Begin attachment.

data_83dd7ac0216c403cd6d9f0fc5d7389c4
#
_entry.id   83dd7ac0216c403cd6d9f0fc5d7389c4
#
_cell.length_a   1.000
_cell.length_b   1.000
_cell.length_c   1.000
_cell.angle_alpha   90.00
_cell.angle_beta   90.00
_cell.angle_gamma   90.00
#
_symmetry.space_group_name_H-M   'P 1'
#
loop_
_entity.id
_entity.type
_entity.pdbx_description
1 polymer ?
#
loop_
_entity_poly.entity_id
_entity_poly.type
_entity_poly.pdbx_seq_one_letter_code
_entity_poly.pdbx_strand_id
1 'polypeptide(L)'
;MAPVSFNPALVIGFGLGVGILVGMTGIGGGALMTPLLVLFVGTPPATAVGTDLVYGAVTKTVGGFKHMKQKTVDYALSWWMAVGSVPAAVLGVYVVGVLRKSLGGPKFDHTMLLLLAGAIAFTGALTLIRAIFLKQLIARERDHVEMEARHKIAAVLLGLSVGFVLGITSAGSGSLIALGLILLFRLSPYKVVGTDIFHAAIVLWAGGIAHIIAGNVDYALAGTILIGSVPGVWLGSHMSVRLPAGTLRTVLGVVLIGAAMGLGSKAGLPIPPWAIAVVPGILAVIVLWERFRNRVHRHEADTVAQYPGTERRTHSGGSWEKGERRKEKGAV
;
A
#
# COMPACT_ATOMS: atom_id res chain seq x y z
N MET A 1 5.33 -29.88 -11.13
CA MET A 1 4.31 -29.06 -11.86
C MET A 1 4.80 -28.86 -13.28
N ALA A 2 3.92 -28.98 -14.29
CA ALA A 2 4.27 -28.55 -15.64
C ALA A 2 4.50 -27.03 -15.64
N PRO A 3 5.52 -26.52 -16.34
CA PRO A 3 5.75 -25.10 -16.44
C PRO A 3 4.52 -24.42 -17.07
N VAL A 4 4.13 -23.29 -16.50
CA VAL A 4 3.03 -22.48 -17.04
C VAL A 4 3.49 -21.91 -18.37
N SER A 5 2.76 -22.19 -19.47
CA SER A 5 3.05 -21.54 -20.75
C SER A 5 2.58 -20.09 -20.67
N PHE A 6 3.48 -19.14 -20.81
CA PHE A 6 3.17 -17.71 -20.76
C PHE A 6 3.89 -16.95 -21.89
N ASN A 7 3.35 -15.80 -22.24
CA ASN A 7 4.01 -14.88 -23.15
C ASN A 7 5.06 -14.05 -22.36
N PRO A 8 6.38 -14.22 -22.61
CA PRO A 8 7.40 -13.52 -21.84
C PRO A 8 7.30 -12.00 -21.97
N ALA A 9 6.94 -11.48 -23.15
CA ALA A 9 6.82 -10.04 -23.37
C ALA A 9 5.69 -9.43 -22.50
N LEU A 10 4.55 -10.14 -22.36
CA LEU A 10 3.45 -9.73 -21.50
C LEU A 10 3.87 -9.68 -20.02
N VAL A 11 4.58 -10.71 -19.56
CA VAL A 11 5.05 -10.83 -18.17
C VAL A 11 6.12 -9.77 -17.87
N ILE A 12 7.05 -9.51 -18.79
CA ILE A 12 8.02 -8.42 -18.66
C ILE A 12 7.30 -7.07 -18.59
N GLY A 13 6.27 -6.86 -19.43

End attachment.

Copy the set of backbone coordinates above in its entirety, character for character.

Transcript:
data_83dd7ac0216c403cd6d9f0fc5d7389c4
#
_entry.id   83dd7ac0216c403cd6d9f0fc5d7389c4
#
_cell.length_a   1.000
_cell.length_b   1.000
_cell.length_c   1.000
_cell.angle_alpha   90.00
_cell.angle_beta   90.00
_cell.angle_gamma   90.00
#
_symmetry.space_group_name_H-M   'P 1'
#
loop_
_entity.id
_entity.type
_entity.pdbx_description
1 polymer ?
#
loop_
_entity_poly.entity_id
_entity_poly.type
_entity_poly.pdbx_seq_one_letter_code
_entity_poly.pdbx_strand_id
1 'polypeptide(L)'
;MAPVSFNPALVIGFGLGVGILVGMTGIGGGALMTPLLVLFVGTPPATAVGTDLVYGAVTKTVGGFKHMKQKTVDYALSWWMAVGSVPAAVLGVYVVGVLRKSLGGPKFDHTMLLLLAGAIAFTGALTLIRAIFLKQLIARERDHVEMEARHKIAAVLLGLSVGFVLGITSAGSGSLIALGLILLFRLSPYKVVGTDIFHAAIVLWAGGIAHIIAGNVDYALAGTILIGSVPGVWLGSHMSVRLPAGTLRTVLGVVLIGAAMGLGSKAGLPIPPWAIAVVPGILAVIVLWERFRNRVHRHEADTVAQYPGTERRTHSGGSWEKGERRKEKGAV
;
A
#
# COMPACT_ATOMS: atom_id res chain seq x y z
N MET A 1 5.33 -29.88 -11.13
CA MET A 1 4.31 -29.06 -11.86
C MET A 1 4.80 -28.86 -13.28
N ALA A 2 3.92 -28.98 -14.29
CA ALA A 2 4.27 -28.55 -15.64
C ALA A 2 4.50 -27.03 -15.64
N PRO A 3 5.52 -26.52 -16.34
CA PRO A 3 5.75 -25.10 -16.44
C PRO A 3 4.52 -24.42 -17.07
N VAL A 4 4.13 -23.29 -16.50
CA VAL A 4 3.03 -22.48 -17.04
C VAL A 4 3.49 -21.91 -18.37
N SER A 5 2.76 -22.19 -19.47
CA SER A 5 3.05 -21.54 -20.75
C SER A 5 2.58 -20.09 -20.67
N PHE A 6 3.48 -19.14 -20.81
CA PHE A 6 3.17 -17.71 -20.76
C PHE A 6 3.89 -16.95 -21.89
N ASN A 7 3.35 -15.80 -22.24
CA ASN A 7 4.01 -14.88 -23.15
C ASN A 7 5.06 -14.05 -22.36
N PRO A 8 6.38 -14.22 -22.61
CA PRO A 8 7.40 -13.52 -21.84
C PRO A 8 7.30 -12.00 -21.97
N ALA A 9 6.94 -11.48 -23.15
CA ALA A 9 6.82 -10.04 -23.37
C ALA A 9 5.69 -9.43 -22.50
N LEU A 10 4.55 -10.14 -22.36
CA LEU A 10 3.45 -9.73 -21.50
C LEU A 10 3.87 -9.68 -20.02
N VAL A 11 4.58 -10.71 -19.56
CA VAL A 11 5.05 -10.83 -18.17
C VAL A 11 6.12 -9.77 -17.87
N ILE A 12 7.05 -9.51 -18.79
CA ILE A 12 8.02 -8.42 -18.66
C ILE A 12 7.30 -7.07 -18.59
N GLY A 13 6.27 -6.86 -19.43